Tobacco and Alcohol Outlet Density and Adolescent Behaviours

Image courtesy of mack2happy / FreeDigitalPhotos.net
Image courtesy of mack2happy / FreeDigitalPhotos.net 

Tobacco and alcohol use pose significant global public health challenges and are major determinants of preventable morbidity and mortality.  Preventing tobacco and alcohol misuse in adolescence before habits are formed is an important policy goal. Previous research into the relationship between tobacco outlet density and smoking prevalence has resulted in mixed findings. Whilst some have reported increased smoking prevalence with a higher density of retail outlets around the home and school others have reported no significant associations.  For alcohol a positive association between drinking and alcohol outlet density has been reported around the home for adults, adolescents and around Universities for college students. Despite this there have been several calls for a policy response to address the tobacco retail environment, primarily by ‘restricting the number of retailers around child spaces’. We received seed funding from the Scottish Collaboration for Public Health Research and Policy (SCPHRP) to examine the density of tobacco and alcohol retail outlets in Scotland and their association with the prevalence of drinking and smoking behaviours in school aged children.

The challenge was to gather data on the locations of all outlets in Scotland selling either tobacco or alcohol and to find suitable adolescent health related behaviour data. We obtained the addresses and postcodes of licensed alcohol outlets by type (on-premise and off-premise sales) from individual Liquor Licensing Boards. Our final dataset consisted of 16,159 outlets of which 4,800 were off-sales and 11,359 were on-sales. The task of collecting, cleaning, sorting and organising these data was no mean feat! The tobacco data was a little easier to gather as the Tobacco and Primary Medical Services (Scotland) Act 2010 established a national register requiring all retailers selling tobacco products to be registered by October 1st 2011.  We obtained the addresses and postcodes of all premises registered on the Scottish Tobacco Retailers Register as at 30 September 2012.  After removing duplicates and cleaning the data we had 10,161 tobacco outlets. We then used Geographic Information Systems (GIS) techniques, based on Kernel Density Estimation (KDE), to create measures of retail outlet density for every postcode in Scotland: see example maps below for Central Scotland and Glasgow. Creating these fine-grained area-based density measures allowed us to explore the association between alcohol and tobacco outlet density and deprivation across the whole of Scotland. Similar work has been done elsewhere but this is the first time this has been done for the whole of Scotland.tobacco-centralbelt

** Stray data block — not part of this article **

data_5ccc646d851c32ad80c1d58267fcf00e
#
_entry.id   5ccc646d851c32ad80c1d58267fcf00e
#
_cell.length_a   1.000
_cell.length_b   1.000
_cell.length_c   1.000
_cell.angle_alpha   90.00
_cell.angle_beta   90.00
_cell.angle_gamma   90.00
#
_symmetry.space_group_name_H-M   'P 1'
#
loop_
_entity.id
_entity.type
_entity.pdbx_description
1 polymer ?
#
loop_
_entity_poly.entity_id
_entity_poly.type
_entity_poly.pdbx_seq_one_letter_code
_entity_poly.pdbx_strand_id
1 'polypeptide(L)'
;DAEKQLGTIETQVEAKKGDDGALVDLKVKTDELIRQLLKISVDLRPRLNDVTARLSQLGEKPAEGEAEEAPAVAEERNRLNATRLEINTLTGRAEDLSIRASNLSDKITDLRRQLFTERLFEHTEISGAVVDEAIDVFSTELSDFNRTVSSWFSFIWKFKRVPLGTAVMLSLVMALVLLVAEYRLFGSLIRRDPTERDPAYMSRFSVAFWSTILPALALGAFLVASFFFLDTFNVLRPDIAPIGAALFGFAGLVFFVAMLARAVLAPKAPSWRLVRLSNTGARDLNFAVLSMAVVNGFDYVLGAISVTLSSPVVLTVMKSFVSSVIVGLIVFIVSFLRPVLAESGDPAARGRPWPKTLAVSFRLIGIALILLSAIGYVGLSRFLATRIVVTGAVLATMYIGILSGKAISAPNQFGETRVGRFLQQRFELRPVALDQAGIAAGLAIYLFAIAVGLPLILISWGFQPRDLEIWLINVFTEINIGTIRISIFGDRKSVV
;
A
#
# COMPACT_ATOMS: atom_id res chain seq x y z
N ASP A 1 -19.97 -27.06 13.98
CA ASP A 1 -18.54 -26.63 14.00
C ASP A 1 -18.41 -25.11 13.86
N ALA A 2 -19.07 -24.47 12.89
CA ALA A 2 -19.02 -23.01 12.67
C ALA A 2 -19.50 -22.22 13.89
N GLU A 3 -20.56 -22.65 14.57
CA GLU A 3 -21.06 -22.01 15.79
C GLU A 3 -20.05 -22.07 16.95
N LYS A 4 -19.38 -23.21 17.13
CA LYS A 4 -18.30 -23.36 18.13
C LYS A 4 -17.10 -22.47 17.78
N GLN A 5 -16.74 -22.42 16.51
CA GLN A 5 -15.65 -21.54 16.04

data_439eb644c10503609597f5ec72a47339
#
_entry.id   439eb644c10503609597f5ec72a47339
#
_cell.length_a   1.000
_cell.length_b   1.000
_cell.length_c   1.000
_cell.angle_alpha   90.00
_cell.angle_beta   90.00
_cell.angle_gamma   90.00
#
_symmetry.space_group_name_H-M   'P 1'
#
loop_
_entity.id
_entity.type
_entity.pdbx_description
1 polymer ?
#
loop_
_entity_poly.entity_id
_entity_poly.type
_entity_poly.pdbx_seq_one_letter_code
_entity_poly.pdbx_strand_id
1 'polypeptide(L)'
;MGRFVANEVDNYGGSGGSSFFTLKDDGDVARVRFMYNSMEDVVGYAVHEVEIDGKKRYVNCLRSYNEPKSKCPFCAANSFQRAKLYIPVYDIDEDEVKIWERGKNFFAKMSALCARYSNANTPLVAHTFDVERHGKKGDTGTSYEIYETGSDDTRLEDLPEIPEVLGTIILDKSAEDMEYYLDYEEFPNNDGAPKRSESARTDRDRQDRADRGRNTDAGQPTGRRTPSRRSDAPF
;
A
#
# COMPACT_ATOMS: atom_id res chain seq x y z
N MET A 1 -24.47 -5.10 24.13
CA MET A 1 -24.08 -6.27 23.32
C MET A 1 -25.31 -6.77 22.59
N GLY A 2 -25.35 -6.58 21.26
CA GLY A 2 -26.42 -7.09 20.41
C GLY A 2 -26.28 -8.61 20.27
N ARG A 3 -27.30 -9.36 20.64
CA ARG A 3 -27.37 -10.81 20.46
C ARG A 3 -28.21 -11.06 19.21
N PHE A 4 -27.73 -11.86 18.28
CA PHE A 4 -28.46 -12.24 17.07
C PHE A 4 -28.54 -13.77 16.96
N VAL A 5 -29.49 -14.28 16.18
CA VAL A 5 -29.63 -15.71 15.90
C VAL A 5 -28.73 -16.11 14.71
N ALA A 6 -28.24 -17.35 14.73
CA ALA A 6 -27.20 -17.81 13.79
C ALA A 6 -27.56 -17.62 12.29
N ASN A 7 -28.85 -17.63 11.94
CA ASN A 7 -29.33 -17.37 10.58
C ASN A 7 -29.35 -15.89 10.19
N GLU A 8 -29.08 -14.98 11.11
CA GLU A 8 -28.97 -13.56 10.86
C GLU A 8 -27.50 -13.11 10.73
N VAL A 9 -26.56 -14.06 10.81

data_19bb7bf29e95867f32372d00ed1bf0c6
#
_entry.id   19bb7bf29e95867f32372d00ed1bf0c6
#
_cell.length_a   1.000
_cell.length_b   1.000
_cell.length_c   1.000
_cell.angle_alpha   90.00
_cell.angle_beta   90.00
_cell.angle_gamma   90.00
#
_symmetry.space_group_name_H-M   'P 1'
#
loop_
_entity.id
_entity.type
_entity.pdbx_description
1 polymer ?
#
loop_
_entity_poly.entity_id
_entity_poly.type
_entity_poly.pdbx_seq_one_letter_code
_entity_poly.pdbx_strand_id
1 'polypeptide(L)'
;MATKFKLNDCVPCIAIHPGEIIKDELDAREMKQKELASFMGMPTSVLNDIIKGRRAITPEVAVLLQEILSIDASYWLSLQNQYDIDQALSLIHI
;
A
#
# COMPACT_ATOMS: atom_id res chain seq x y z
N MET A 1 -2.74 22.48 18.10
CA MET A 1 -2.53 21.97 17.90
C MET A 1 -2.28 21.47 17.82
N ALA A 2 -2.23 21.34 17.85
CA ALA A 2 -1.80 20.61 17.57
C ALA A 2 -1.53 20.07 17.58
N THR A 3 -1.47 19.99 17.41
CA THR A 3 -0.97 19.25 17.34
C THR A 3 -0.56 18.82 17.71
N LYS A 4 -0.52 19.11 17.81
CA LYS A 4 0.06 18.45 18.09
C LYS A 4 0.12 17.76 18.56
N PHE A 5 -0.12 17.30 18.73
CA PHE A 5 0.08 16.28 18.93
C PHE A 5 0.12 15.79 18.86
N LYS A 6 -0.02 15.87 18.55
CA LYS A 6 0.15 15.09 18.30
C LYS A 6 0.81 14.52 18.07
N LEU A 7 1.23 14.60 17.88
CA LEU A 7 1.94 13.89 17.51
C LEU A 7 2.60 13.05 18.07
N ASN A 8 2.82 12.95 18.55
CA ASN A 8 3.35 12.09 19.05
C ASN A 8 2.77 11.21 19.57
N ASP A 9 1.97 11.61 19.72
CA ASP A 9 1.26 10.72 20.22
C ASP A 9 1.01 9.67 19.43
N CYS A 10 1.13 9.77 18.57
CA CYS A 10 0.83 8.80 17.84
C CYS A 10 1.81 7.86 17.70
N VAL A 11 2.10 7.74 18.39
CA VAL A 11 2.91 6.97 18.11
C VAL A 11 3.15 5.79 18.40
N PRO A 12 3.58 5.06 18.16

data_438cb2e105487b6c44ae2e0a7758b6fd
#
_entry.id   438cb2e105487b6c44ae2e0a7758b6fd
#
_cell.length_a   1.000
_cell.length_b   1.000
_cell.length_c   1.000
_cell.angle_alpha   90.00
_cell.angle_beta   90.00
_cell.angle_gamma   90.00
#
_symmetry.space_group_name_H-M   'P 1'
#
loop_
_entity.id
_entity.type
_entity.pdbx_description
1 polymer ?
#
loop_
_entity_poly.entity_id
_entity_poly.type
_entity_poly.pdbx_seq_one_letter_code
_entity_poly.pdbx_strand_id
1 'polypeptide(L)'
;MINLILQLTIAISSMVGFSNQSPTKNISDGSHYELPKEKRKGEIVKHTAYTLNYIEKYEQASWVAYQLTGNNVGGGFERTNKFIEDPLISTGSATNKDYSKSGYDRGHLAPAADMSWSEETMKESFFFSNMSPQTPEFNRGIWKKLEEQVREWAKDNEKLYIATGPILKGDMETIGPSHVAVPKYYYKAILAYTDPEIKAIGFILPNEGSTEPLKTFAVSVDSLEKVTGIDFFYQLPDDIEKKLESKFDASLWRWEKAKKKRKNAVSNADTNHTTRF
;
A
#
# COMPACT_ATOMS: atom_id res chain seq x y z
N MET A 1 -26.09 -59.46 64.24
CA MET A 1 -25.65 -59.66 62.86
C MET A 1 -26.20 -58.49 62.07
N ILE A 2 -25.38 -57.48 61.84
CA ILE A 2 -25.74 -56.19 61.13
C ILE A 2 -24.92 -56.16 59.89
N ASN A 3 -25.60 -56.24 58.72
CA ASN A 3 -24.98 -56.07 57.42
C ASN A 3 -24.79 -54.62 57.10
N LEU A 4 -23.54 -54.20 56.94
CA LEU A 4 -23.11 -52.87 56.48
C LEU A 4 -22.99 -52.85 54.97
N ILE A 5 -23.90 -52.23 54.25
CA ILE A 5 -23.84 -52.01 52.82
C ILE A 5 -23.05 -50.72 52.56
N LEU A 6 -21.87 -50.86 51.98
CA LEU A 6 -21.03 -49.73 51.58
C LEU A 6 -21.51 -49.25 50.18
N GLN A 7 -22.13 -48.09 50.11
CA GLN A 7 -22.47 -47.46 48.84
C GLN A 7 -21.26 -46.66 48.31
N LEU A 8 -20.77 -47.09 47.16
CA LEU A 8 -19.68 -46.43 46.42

tobacco-glasgow

Our main goal in this project was to gain a greater understanding of the distribution of these outlets and in turn to understand whether a concentration of outlets around either the adolescent’s school or home creates an environment that promotes smoking and alcohol consumption in adolescence. To do this we joined our density measures to individual responses from the 2010 wave of the Scottish Schools Adolescent Lifestyle and Substance Use Survey (SALSUS) (n = 37,307). In this dataset we have an outlet density measure for tobacco and alcohol for each pupil’s home address and school address separately alongside individual level data on smoking and alcohol behaviours. We identified two plausible pathways through which the density of alcohol and tobacco outlets may influence drinking and smoking behaviours amongst youths; the availability pathway and the normalisation pathway. The analysis conducted as part of this research project has focussed on the availability pathway, that increased availability of outlets make it easier for adolescents to engage in related behaviours. This summer we plan further analysis of the normalisation pathway, that increased availability of outlets will normalise alcohol and tobacco implying that use is acceptable thus increasing adolescent smoking/drinking rates.

To date we have explored 4 outcomes; having ever tried smoking, regular smoking, binge drinking and regular drinking. We have found some very interesting and exciting results and are in the middle of writing these up for publication and further dissemination. So, is the density of tobacco and alcohol outlets related to adolescent behaviours in Scotland? Does density in close proximity to school matter? Are there more outlets in the most deprived areas? Watch this space we will publish our results soon! In the meantime you can contact Niamh Shortt on niamh.shortt@ed.ac.uk or 0131 6517130

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